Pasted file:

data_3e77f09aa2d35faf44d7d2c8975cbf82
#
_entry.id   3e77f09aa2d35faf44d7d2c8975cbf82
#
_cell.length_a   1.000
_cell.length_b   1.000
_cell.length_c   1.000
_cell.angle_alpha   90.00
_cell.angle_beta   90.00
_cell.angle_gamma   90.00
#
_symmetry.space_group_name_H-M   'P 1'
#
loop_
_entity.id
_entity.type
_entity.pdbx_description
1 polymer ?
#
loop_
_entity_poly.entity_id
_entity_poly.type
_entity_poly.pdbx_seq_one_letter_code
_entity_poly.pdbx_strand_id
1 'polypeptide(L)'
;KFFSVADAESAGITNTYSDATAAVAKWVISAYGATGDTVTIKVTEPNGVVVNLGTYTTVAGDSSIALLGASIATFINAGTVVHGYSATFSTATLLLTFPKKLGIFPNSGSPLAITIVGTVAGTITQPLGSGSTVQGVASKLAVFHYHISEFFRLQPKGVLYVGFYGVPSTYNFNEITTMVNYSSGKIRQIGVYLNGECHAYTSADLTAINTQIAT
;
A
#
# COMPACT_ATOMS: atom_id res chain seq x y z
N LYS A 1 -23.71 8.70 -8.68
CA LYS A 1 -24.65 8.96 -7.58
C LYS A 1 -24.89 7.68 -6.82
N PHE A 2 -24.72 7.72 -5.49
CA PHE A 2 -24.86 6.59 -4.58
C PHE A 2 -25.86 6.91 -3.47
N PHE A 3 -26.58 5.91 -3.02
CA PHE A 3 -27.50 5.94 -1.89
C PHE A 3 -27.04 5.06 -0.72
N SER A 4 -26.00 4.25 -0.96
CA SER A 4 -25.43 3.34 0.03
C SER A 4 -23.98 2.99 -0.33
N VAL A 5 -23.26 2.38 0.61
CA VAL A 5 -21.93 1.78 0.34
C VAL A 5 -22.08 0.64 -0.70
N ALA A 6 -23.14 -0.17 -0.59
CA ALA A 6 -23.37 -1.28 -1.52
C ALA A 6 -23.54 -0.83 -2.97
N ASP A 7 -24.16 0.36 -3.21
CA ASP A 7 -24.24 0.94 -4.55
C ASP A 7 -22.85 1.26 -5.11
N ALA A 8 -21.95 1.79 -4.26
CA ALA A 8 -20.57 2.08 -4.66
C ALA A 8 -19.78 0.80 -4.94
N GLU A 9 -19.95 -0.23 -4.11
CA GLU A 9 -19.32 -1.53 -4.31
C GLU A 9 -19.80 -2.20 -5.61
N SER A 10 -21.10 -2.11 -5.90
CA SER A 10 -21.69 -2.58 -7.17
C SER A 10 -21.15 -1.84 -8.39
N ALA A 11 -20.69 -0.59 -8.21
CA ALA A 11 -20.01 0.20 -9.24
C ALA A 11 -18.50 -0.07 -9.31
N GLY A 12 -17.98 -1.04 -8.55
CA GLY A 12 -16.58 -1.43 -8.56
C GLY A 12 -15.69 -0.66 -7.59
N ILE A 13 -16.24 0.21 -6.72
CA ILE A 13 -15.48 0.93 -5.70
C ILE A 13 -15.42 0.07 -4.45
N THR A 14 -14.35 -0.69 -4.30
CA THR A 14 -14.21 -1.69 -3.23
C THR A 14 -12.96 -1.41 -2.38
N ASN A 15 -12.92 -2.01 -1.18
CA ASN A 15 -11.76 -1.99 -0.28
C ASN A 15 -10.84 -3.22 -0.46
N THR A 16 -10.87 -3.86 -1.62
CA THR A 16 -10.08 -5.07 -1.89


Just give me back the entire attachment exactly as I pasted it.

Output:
data_3e77f09aa2d35faf44d7d2c8975cbf82
#
_entry.id   3e77f09aa2d35faf44d7d2c8975cbf82
#
_cell.length_a   1.000
_cell.length_b   1.000
_cell.length_c   1.000
_cell.angle_alpha   90.00
_cell.angle_beta   90.00
_cell.angle_gamma   90.00
#
_symmetry.space_group_name_H-M   'P 1'
#
loop_
_entity.id
_entity.type
_entity.pdbx_description
1 polymer ?
#
loop_
_entity_poly.entity_id
_entity_poly.type
_entity_poly.pdbx_seq_one_letter_code
_entity_poly.pdbx_strand_id
1 'polypeptide(L)'
;KFFSVADAESAGITNTYSDATAAVAKWVISAYGATGDTVTIKVTEPNGVVVNLGTYTTVAGDSSIALLGASIATFINAGTVVHGYSATFSTATLLLTFPKKLGIFPNSGSPLAITIVGTVAGTITQPLGSGSTVQGVASKLAVFHYHISEFFRLQPKGVLYVGFYGVPSTYNFNEITTMVNYSSGKIRQIGVYLNGECHAYTSADLTAINTQIAT
;
A
#
# COMPACT_ATOMS: atom_id res chain seq x y z
N LYS A 1 -23.71 8.70 -8.68
CA LYS A 1 -24.65 8.96 -7.58
C LYS A 1 -24.89 7.68 -6.82
N PHE A 2 -24.72 7.72 -5.49
CA PHE A 2 -24.86 6.59 -4.58
C PHE A 2 -25.86 6.91 -3.47
N PHE A 3 -26.58 5.91 -3.02
CA PHE A 3 -27.50 5.94 -1.89
C PHE A 3 -27.04 5.06 -0.72
N SER A 4 -26.00 4.25 -0.96
CA SER A 4 -25.43 3.34 0.03
C SER A 4 -23.98 2.99 -0.33
N VAL A 5 -23.26 2.38 0.61
CA VAL A 5 -21.93 1.78 0.34
C VAL A 5 -22.08 0.64 -0.70
N ALA A 6 -23.14 -0.17 -0.59
CA ALA A 6 -23.37 -1.28 -1.52
C ALA A 6 -23.54 -0.83 -2.97
N ASP A 7 -24.16 0.36 -3.21
CA ASP A 7 -24.24 0.94 -4.55
C ASP A 7 -22.85 1.26 -5.11
N ALA A 8 -21.95 1.79 -4.26
CA ALA A 8 -20.57 2.08 -4.66
C ALA A 8 -19.78 0.80 -4.94
N GLU A 9 -19.95 -0.23 -4.11
CA GLU A 9 -19.32 -1.53 -4.31
C GLU A 9 -19.80 -2.20 -5.61
N SER A 10 -21.10 -2.11 -5.90
CA SER A 10 -21.69 -2.58 -7.17
C SER A 10 -21.15 -1.84 -8.39
N ALA A 11 -20.69 -0.59 -8.21
CA ALA A 11 -20.01 0.20 -9.24
C ALA A 11 -18.50 -0.07 -9.31
N GLY A 12 -17.98 -1.04 -8.55
CA GLY A 12 -16.58 -1.43 -8.56
C GLY A 12 -15.69 -0.66 -7.59
N ILE A 13 -16.24 0.21 -6.72
CA ILE A 13 -15.48 0.93 -5.70
C ILE A 13 -15.42 0.07 -4.45
N THR A 14 -14.35 -0.69 -4.30
CA THR A 14 -14.21 -1.69 -3.23
C THR A 14 -12.96 -1.41 -2.38
N ASN A 15 -12.92 -2.01 -1.18
CA ASN A 15 -11.76 -1.99 -0.28
C ASN A 15 -10.84 -3.22 -0.46
N THR A 16 -10.87 -3.86 -1.62
CA THR A 16 -10.08 -5.07 -1.89